'Freedom' competition Judge's Report

JUDGE’S REPORT FOR 2017 ADELAIDE PLAINS POETRY COMPETITION – THEME: FREEDOM

By Jude Aquilina

I felt privileged to be the judge for a competition with such an important and inspiring theme as FREEDOM. Thank you to all the poets who entered – you reminded me of the many different forms that freedom can take. These included: freedom from war; freedom of speech and thought; freedom in retirement and through travel; through bushwalking and horse riding; freedom from a refugee’s point of view; freedom in nature; freedom from abuse, racism and ageism; freedom through religion and freedom through zen; freedom in self-sufficiency and going off the grid; even freedom in death from suffering and freedom to reunite with loved ones in the afterlife. Congratulations to the competition organisers for choosing such a wide-ranging and thought-provoking theme.

The quality of the poetry was extremely high, in every section, making my job as judge difficult. Many more poems than I can mention deserve praise. And I was especially thrilled to read so many amazing poems by school students. I know the future of poetry is in good hands.

--------------------------------------------------------------------------------------------------------------------------

In the Primary School Section I chose four poems to Commend:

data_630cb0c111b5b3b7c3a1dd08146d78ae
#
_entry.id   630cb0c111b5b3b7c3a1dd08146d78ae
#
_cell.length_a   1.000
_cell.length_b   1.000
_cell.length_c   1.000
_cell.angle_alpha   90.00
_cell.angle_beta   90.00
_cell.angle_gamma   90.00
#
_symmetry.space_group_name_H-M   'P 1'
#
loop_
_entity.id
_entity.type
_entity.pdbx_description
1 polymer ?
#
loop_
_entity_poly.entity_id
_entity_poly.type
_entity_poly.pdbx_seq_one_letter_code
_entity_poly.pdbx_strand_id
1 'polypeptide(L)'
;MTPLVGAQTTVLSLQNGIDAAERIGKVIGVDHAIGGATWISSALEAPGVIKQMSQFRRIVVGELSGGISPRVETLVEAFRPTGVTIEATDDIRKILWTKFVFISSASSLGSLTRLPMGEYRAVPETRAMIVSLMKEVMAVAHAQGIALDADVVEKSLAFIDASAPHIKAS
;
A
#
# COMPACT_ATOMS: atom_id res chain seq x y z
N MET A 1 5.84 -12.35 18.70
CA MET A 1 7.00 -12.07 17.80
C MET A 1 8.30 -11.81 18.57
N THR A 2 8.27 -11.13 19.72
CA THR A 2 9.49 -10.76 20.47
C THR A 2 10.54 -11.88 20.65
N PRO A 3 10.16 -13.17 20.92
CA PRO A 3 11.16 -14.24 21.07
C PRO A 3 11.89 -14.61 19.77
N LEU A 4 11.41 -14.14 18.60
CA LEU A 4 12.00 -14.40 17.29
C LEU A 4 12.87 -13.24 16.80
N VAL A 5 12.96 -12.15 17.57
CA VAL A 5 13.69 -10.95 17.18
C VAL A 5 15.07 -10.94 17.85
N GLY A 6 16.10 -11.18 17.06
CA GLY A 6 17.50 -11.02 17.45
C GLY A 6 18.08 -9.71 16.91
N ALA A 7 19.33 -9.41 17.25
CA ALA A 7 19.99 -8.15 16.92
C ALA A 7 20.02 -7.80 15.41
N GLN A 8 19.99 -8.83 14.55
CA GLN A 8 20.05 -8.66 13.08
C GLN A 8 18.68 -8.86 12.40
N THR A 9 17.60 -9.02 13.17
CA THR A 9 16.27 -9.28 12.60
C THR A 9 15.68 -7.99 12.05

· Feeling Free (1) Lorena Burford - Horizon Christian School

· Freedom (18) Amelie Kowald – Domino Servite College

· Camping Moment (3) Sophie Manuel - Horizon Christian School

· Waking up on Saturday (8) Benjamin Trinkle – Domino Servite College

And I chose the poem The Freedom to Read (17) to Highly Commend Kezia Ziegelmann – Domino Servite College

For Third Prize, I chose a poem titled Charlotte and her eggs (6) Alexandra Hill – Tea Tree Gully Primary School – a clever and unusual poem, with rich poetic language and apt use of the senses.

For Second Prize, I chose the poem titled Freedom in Science (14) Wesley Trinkle – Domino Servite College – this enthusiastic account of the freedom, wonder and creativity in science, had me thinking and kept me smiling. This young poet has captured the thrill and passion in engaging in creative thoughts and experiments.